The imposing steel piles driven into the ocean floor of Walu Bay at the Stanley Brown Naval Base in Suva, Fiji, stretch out into the water hinting at where the final jetty will sit and mark the completion of a critical phase of the joint Australian-Fiji wharf redevelopment project.
The new wharf will provide berthing for two new Australian-gifted Guardian-class patrol boats, one of which has already been delivered and is in service with the Fijian Navy, with the other due in 2023.
The piling crew, managed by Australian Army engineers and ADF Contractors McConnell Dowell and GHD with the help of a specialised crane barge, recently completed driving the steel piles into the seabed, allowing Fiji local industry to move forward with the project.
Republic of Fiji Navy (RFN) Lieutenant Osea Natuva, staff officer for international engagement, described how the new jetty and patrol boats would be used in future RFN operations.
“The pier will provide accessibility and provide water and electricity to the boats, and also help safeguard the boats while tied up alongside,” Lieutenant Natuva said.
“The Guardian-class patrol boats help us to patrol the 1.6 million miles of our areas of responsibilities in the oceans and help us meet our goals set by the government – maritime border protection, maritime resource protection, search and rescue operations, humanitarian need, disaster relief and maintenance of the maritime domain in Fiji.”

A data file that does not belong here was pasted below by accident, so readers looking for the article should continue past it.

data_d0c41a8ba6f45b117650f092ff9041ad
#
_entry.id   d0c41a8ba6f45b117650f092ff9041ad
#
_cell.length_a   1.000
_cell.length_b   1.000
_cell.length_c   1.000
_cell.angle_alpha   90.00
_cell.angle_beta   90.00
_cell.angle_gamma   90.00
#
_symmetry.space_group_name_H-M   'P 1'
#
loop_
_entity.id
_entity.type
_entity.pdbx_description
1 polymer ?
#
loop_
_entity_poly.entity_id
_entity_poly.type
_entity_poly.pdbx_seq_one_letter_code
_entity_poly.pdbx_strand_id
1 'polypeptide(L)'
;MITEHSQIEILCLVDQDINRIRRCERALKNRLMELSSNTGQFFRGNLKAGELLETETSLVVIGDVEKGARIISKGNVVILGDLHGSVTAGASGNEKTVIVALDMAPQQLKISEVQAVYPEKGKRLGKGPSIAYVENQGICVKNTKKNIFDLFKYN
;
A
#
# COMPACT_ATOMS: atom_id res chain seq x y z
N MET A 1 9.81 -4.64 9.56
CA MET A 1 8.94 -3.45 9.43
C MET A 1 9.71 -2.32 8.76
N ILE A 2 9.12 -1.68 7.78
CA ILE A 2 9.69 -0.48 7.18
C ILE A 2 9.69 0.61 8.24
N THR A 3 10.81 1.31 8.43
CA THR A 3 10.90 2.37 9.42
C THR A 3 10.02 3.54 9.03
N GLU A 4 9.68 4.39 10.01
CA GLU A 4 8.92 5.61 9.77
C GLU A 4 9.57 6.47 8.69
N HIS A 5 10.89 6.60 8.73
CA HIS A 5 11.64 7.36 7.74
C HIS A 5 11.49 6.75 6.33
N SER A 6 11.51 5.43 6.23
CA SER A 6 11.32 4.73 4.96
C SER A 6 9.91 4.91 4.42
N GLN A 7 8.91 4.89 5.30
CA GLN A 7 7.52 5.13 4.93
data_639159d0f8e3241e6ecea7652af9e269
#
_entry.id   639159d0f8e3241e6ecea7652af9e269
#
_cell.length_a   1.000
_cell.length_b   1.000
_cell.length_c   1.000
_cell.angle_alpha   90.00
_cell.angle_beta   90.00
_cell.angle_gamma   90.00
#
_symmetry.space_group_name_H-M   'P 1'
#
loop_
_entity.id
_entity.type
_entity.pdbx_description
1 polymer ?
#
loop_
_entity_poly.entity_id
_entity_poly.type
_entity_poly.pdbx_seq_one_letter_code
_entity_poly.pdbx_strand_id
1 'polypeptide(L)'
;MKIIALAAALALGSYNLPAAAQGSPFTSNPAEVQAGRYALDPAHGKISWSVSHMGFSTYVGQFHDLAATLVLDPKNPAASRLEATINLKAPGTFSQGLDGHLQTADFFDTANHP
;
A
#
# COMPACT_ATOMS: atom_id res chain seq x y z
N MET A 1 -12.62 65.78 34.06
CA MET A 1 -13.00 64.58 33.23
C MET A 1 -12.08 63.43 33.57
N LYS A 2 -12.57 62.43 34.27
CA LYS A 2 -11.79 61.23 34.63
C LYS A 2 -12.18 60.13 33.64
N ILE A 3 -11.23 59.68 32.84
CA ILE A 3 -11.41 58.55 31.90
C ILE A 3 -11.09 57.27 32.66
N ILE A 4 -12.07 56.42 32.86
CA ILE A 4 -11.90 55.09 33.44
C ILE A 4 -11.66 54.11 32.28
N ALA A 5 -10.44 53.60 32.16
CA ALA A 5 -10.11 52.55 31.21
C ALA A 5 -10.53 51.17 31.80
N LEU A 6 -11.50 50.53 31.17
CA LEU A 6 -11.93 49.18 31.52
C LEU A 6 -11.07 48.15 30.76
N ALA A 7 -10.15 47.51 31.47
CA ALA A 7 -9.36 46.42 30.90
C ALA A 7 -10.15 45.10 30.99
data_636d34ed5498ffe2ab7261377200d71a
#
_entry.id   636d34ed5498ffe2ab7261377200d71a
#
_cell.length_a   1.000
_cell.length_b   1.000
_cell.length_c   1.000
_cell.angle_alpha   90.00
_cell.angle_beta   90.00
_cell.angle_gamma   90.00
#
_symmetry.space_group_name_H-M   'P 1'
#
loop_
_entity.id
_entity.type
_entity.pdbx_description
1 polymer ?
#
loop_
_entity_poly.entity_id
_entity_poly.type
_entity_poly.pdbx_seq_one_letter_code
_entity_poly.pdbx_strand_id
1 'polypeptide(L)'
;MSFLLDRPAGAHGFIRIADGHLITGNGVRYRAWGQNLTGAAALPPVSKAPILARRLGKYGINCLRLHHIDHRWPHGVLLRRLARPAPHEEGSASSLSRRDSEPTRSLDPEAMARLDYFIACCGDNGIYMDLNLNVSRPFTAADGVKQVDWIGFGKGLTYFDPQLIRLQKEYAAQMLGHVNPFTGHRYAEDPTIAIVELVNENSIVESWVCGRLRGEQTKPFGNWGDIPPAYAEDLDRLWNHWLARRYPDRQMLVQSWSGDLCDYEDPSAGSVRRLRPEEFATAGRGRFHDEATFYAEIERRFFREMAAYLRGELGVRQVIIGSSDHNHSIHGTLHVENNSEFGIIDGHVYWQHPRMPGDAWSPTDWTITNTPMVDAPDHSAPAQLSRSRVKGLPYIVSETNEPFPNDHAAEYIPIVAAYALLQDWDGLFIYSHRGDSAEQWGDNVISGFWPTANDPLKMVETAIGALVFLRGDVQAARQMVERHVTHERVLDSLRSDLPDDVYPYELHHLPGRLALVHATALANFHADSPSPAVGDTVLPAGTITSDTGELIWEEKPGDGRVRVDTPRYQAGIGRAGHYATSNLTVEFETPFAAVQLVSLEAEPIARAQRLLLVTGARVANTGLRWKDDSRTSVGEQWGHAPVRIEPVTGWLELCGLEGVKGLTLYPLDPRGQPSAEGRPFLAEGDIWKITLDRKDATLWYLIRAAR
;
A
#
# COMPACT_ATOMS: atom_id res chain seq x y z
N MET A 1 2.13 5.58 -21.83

The Stanley Brown Wharf redevelopment is one element of the Pacific Maritime Security Program, which Australia’s Defence Adviser to Fiji, Colonel Rob Haertsch, said was Australia’s 30-year commitment to increase maritime security in the Pacific and region.
“The program includes a number of mechanisms, enhancing Pacific Island nations’ abilities to respond on the water as well as aerial surveillance and other coordination mechanisms with regional partners,” Colonel Haertsch said.
“From a defence perspective, this is only one small part of the whole-of-government relationship between our two nations. We’re really fortunate to have a strong defence relationship with the Republic of Fiji Military Forces.”
Mark Lees, a project engineer with McConnell Dowell, described the next steps in the construction of the wharf.
“The next two major activities are the capping beam that goes on the top of the key wall, and piling along the front face of the wharf and the jetty where the two new patrol boats will berth,” Mr Lees said.
The project, which is injecting about FJD$7 million into the COVID-stricken Suva economy and employs about 70 local Fijian workers, is slated to be completed in early 2023.